Through an app, darkly

Thomas Kurian (Image: Oracle)

13 October 2017

At the recent Oracle OpenWorld, there were significant announcements that leveraged the great buzz terms of the moment, artificial intelligence (AI) and machine learning (ML).

And in fairness, these were not vapourware or statements of intent, these were concrete, buy them and use them products, with the 18C database being front and centre as the world’s first autonomous database.

However, it was something later in the keynote of the Oracle president for product development, Thomas Kurian, that really took my breath away.

Like the unveiling of a new concept at the Geneva motor show, Kurian, with help of several of his division leads, showed a vision for future business, ecommerce in particular, that goes so far beyond selling stuff, that it took some processing.

“Web activity is monitored, anonymously, click streams are captured in real-time, and recommendations change dynamically.”

In the usual manner of current fashion, a story was wrought to tell the full end to end capabilities of elastic cloud resources supporting intelligent, adaptive applications that can learn and modify their operation to take advantage of intelligence sources to provide not just a superior, but personalised and customised user experience. These are adaptive, intelligent apps for consumer experiences, we are told.

So, we were introduced to Jane, a quite obviously affluent fan of the Huskies (fictional) basketball team who are currently flying high in their competitive environment, and Zach Kodi in particular, a star player.

There is also a host of characters at the ecommerce company behind the experience, led by the inimitable Bob and a host of service leads.

Fan play
The story goes from an immersive fan experience of watching the game with an augmented reality app that provides every conceivable stat to settle those inevitable arguments of MVP (most valuable player), down to his favourite colour and joke. But then, there are also the commercial opportunities for everything from the sub to the app to season tickets and that juicy merchandise.

Jane is soon being targeted with tailored ads via browser pop-ups that appear as she is on her favourite gardening site.

Web activity is monitored, anonymously, click streams are captured in real-time, and recommendations change dynamically. Similar experiences are aggregated to create categories that combine to give an opportunity list. Inferences can be made based on various information sources to offer new options, we are told.

There are also multi-channel engagements, as an offer received on the Web, can be responded to, verbally, via the app chatbot – connected intelligence, they say, described as coordinated outcomes across channels and platforms while retaining context.

The exposition tells us that marketing and advertising data form Oracle’s data cloud, combined with transaction history and machine learning, comes up with customised, personal recommendations.

“We don’t know Jane personally, but we know people like Jane,” says the demonstrator to Kurian.

This is further refined as it sees from these various sources that Jane is going on holidays where it can get a bit rainy, and so a tailored offer for a water proof backpack is now combined with the original, which of course, she cannot resist.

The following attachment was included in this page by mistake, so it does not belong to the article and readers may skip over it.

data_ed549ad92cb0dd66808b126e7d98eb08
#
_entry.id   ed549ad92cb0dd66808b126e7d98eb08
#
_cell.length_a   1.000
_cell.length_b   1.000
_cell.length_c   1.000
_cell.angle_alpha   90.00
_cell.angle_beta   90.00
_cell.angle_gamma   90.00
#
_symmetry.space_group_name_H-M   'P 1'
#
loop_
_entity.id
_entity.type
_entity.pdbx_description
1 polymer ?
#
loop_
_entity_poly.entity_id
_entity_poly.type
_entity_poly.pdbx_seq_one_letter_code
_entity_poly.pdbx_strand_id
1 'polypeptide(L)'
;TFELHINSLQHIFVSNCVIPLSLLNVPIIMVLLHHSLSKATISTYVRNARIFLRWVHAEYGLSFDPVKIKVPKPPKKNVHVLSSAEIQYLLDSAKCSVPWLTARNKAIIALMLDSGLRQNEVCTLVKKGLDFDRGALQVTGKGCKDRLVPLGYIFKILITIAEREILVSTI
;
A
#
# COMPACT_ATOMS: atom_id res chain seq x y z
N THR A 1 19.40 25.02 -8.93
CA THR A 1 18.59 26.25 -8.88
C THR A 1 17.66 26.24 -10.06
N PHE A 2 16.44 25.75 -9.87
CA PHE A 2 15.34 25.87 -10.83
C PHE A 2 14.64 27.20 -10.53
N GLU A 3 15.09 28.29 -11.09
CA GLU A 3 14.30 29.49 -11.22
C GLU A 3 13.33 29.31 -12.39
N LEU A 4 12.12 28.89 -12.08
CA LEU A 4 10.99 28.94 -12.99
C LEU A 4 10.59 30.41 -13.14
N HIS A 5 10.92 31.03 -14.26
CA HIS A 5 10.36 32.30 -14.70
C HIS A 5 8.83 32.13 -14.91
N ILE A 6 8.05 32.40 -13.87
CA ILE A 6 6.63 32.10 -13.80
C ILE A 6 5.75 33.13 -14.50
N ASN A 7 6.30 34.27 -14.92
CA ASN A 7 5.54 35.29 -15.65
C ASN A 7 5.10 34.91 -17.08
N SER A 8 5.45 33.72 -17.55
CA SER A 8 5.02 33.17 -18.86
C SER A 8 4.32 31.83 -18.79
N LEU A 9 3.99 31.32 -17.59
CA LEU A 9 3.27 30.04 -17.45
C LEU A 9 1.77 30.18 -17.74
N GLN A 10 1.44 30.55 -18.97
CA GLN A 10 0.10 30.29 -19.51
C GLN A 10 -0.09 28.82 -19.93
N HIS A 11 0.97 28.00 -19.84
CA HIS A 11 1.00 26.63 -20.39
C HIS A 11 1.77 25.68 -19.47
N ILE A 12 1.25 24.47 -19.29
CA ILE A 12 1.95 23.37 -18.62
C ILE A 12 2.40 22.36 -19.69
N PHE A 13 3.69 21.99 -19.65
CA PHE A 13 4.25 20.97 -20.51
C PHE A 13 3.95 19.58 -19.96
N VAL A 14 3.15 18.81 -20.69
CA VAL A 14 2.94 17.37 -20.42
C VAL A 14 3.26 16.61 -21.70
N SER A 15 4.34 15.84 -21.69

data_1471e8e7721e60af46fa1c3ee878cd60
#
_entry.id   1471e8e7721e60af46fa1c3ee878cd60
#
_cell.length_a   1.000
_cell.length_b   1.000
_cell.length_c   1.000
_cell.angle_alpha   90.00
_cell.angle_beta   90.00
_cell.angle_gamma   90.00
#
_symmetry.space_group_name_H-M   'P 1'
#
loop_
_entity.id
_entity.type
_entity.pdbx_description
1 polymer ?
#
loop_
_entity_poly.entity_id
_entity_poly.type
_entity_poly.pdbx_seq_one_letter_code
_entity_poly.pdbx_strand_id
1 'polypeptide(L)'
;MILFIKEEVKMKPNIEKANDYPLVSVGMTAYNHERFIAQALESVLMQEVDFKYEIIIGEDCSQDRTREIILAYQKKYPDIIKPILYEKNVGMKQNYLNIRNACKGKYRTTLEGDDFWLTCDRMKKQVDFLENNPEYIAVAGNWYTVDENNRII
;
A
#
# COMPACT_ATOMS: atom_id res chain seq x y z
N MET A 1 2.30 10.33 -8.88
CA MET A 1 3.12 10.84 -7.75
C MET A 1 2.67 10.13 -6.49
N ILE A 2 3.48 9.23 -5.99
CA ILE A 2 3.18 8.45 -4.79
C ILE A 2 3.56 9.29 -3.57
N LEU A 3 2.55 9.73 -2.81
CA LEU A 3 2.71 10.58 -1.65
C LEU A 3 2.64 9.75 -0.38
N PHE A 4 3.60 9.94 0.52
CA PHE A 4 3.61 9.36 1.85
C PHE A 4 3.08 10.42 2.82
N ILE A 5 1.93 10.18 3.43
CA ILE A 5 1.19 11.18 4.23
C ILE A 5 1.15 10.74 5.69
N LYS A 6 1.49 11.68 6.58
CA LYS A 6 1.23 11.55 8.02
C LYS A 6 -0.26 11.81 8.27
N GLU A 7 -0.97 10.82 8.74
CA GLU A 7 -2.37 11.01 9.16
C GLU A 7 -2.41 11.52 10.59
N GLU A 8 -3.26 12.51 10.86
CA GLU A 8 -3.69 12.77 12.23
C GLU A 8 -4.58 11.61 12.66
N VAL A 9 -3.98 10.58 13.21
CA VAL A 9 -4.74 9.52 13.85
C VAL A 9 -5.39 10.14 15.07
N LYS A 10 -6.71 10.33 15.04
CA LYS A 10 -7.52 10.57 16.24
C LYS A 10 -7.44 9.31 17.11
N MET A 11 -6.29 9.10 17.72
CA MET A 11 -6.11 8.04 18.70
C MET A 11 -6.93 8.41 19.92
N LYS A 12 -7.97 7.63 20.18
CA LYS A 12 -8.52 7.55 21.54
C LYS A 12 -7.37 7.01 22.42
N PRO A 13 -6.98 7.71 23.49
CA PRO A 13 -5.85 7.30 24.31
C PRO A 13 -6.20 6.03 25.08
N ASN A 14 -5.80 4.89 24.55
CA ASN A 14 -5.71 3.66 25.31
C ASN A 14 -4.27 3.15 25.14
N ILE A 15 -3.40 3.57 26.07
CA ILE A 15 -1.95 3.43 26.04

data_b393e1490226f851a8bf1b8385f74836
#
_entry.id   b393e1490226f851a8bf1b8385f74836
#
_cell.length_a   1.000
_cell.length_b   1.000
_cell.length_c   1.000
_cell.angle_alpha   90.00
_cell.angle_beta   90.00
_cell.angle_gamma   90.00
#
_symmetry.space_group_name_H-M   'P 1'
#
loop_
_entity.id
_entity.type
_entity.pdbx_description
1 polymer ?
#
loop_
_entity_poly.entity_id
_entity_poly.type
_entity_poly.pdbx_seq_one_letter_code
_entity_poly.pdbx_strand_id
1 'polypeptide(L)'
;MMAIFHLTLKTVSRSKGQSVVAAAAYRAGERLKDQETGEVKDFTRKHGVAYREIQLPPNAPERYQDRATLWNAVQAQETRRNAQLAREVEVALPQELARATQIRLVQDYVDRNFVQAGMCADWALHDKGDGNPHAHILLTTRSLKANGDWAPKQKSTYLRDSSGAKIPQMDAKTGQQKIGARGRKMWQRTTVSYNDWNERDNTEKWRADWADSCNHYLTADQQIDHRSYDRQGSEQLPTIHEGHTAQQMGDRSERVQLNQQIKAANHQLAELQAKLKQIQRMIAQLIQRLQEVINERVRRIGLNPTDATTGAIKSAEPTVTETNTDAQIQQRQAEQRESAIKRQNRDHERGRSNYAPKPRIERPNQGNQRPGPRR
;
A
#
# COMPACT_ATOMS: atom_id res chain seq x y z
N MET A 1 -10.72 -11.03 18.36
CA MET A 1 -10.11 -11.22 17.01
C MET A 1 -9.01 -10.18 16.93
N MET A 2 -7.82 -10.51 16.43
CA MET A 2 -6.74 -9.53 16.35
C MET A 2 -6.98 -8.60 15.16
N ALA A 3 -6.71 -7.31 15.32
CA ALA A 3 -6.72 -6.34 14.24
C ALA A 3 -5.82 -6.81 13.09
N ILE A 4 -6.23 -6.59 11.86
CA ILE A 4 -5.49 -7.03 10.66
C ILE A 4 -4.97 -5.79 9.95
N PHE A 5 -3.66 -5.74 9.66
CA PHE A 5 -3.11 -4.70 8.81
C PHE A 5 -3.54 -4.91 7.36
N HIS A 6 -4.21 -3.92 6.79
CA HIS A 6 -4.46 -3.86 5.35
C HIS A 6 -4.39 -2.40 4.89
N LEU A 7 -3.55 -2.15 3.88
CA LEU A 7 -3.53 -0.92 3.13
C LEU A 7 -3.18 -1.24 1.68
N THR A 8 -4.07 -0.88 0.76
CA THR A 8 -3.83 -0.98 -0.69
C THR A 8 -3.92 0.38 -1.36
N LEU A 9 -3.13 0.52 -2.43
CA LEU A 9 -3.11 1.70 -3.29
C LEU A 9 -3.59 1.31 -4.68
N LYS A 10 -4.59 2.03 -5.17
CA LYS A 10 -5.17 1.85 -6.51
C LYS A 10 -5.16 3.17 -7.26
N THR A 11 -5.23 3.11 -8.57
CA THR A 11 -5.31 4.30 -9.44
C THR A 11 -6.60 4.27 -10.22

Supply chain
Then, to highlight the IoT and supply chain integration and intelligence aspects, Jane orders customised shoes, as worn by her hero.

She is given an option of expedited delivery, for a fee, in time for her holiday. But some scheduled downtime at a depot has meant that there is a delay. She is notified and offered a later, but still in time for her holiday, delivery with a waved expedited fee. She bravely takes the gamble.

Looking about, it was not hard to tell the Europeans in the audience. They were ones sitting agog at this vision of the future.

Personally, I ranged from ‘I’m not sure about that’ to ‘That’s a bit intrusive!’ to ‘That can’t be legal!’

Then the demo came to the point where they talked about privacy.

Privacy is extremely important to us, said the demo operator. Opt-in is provided via the content provider and opt-out for personalisation, so the user is always on control of their experience.

And then came the bombshell: We adhere to all industry and government standards, such as the Internet Advertising Board and GDPR in Europe.

Now I would not for one minute question this claim, but I would suspect that the last bit of the sentence could easily be extended with “…and GDPR in Europe which would make most of this impossible.”

Comfort levels 
While the level of user experience may be appealing to some, the amount of data gathering, profiling and inference would likely trouble more than just me, and even for the current generation born into the social media maelstrom, I think there might be a level of discomfort with what was shown.

I like a bargain as much as the next person, but I would not be comfortable level of predictive profiling, even if most of this is gathered from inference as opposed to specifically submitted information.

I suspect that the default mode of operation of many European consumers would not leave so much of a footprint as to facilitate this model, nor GDPR support it.

And to return to the earlier analogy, I suspect that this, like the Geneva motor show concept, although achievable with current technology, may be far from what we actually experience in the immediate future.


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